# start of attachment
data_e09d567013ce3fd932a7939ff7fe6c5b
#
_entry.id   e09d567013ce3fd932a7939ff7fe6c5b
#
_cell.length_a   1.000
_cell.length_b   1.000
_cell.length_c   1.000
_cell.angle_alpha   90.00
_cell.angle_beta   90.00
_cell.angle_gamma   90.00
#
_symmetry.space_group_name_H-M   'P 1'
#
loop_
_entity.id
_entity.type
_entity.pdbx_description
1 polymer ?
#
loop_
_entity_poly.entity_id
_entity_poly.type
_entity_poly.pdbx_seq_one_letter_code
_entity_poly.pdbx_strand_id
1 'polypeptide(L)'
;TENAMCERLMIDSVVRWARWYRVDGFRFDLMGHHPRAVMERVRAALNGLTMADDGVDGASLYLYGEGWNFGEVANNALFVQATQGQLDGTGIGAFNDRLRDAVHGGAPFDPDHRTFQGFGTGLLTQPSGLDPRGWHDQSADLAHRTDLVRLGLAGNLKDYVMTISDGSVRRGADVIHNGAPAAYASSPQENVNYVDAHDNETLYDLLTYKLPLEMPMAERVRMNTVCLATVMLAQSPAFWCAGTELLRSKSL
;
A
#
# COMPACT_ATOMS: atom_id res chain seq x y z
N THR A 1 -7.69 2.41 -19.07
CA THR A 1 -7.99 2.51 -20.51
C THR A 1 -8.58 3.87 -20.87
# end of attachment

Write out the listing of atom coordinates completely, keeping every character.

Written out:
data_e09d567013ce3fd932a7939ff7fe6c5b
#
_entry.id   e09d567013ce3fd932a7939ff7fe6c5b
#
_cell.length_a   1.000
_cell.length_b   1.000
_cell.length_c   1.000
_cell.angle_alpha   90.00
_cell.angle_beta   90.00
_cell.angle_gamma   90.00
#
_symmetry.space_group_name_H-M   'P 1'
#
loop_
_entity.id
_entity.type
_entity.pdbx_description
1 polymer ?
#
loop_
_entity_poly.entity_id
_entity_poly.type
_entity_poly.pdbx_seq_one_letter_code
_entity_poly.pdbx_strand_id
1 'polypeptide(L)'
;TENAMCERLMIDSVVRWARWYRVDGFRFDLMGHHPRAVMERVRAALNGLTMADDGVDGASLYLYGEGWNFGEVANNALFVQATQGQLDGTGIGAFNDRLRDAVHGGAPFDPDHRTFQGFGTGLLTQPSGLDPRGWHDQSADLAHRTDLVRLGLAGNLKDYVMTISDGSVRRGADVIHNGAPAAYASSPQENVNYVDAHDNETLYDLLTYKLPLEMPMAERVRMNTVCLATVMLAQSPAFWCAGTELLRSKSL
;
A
#
# COMPACT_ATOMS: atom_id res chain seq x y z
N THR A 1 -7.69 2.41 -19.07
CA THR A 1 -7.99 2.51 -20.51
C THR A 1 -8.58 3.87 -20.87